James Alan McPherson, Pulitzer Prize-Winning Writer, Dies at 72 - New York Times

Monday, August 01, 2016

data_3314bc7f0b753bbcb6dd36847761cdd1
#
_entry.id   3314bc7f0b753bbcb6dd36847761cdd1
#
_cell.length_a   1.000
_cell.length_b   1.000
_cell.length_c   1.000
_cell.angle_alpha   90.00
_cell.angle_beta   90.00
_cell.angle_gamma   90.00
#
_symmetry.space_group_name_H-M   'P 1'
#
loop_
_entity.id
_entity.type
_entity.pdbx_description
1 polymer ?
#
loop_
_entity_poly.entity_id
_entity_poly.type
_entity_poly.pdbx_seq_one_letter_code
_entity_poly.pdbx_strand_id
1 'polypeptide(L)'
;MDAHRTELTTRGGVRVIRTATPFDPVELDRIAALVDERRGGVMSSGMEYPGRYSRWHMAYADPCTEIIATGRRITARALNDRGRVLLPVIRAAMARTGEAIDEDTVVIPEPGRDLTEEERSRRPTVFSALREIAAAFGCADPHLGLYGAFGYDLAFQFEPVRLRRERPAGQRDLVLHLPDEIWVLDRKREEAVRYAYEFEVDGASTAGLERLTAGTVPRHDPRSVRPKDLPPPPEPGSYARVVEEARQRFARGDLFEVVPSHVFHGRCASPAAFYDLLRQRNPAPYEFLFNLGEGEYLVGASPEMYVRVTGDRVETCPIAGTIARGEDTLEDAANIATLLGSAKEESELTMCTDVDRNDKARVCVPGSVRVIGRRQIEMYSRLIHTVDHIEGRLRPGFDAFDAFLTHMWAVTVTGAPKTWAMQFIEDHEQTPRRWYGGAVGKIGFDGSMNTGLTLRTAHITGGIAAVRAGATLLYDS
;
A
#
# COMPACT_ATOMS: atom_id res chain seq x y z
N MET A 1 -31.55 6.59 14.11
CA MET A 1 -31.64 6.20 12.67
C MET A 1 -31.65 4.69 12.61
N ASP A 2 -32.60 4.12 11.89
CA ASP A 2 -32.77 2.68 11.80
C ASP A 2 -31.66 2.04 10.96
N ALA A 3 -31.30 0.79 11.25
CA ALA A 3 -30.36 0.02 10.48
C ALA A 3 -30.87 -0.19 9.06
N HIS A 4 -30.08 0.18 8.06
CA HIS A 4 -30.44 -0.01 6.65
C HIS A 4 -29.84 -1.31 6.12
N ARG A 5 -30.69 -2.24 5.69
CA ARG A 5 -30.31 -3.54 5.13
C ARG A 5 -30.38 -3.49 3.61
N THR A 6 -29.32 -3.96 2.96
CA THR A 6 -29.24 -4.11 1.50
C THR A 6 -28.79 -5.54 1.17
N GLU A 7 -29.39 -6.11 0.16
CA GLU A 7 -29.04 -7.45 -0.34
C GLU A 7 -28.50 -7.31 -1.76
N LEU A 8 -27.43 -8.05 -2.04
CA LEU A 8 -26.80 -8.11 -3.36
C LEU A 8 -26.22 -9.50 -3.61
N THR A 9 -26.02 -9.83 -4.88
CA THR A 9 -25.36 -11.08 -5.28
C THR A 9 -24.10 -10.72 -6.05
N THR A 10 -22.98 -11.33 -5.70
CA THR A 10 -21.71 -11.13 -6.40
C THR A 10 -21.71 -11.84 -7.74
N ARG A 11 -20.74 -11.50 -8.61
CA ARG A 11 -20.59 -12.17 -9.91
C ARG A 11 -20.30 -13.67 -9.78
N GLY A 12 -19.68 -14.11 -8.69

In 1978, his next anthology, “Elbow Room,” won the Pulitzer for fiction (blacks had won before in other categories, including poetry) and was lauded by Robie Macauley, a former editor of The Kenyon Review, in The New York Times Book Review for its “fine control of language and story, a depth in his characters, humane values.”As in “Hue and Cry,” Mr. Macauley wrote, the author established his viewpoint as a writer and a black man, but not as a black writer.“He was able to look beneath skin color and clichés of attitude into the hearts of his characters,” the reviewer concluded, “a fairly rare ability in American fiction where even the most telling kind of perception seldom seems able to pass an invisible color line.”Suketu Mehta, whose memoir “Maximum City” was a Pulitzer finalist in 2005 and who was mentored by Mr. McPherson, said that his essays “belong to the humanist tradition of American letters: an anger at the economic and racial injustices of the country, coupled with a constant appreciation for the way community forms out of unlikely alliances, such as between poor Southern blacks and Southern whites.”In 1981, Mr. McPherson was among the first 21 “exceptionally talented individuals” who received what became known as “genius awards” from the John D. and Catherine T. MacArthur Foundation in spite of an unusually judgmental letter from his mentor, the novelist Ralph Ellison. After Mr. McPherson had given up his tenured professorship at the University of Virginia and ended his marriage to a white woman, Mr. Ellison described him as “talented,” but disapproved of his “current restlessness.”Henry Louis Gates Jr., the literary critic and historian, called Mr. McPherson one of the “literary heirs” of Mr. Ellison, who died in 1994.James Alan McPherson Jr. was born in Savannah, Ga., on Sept. 16, 1943. His father became the first black master electrician in the state, but only after frustrating delays blamed on racial discrimination drove him to alcoholism and gambling debts that resulted in a period in jail. His mother, the former Mabel Small, worked as a maid. James helped support the family by delivering newspapers.He married the former Sarah Lynn Charlton. Their marriage ended in divorce. He is survived by their daughter, Rachel McPherson; a son, Benjamin; a sister, Mary McPherson; and a brother, Richard.He attended segregated schools, and, after working summers as a railroad dining car waiter, earned a bachelor’s degree from Morris Brown College, a historically black institution in Atlanta, in 1965.He graduated from Harvard Law School, but decided against a legal career — instead, enrolling in the Writers’ Workshop at the University of Iowa, where he received a master of fine arts degree. Still, he...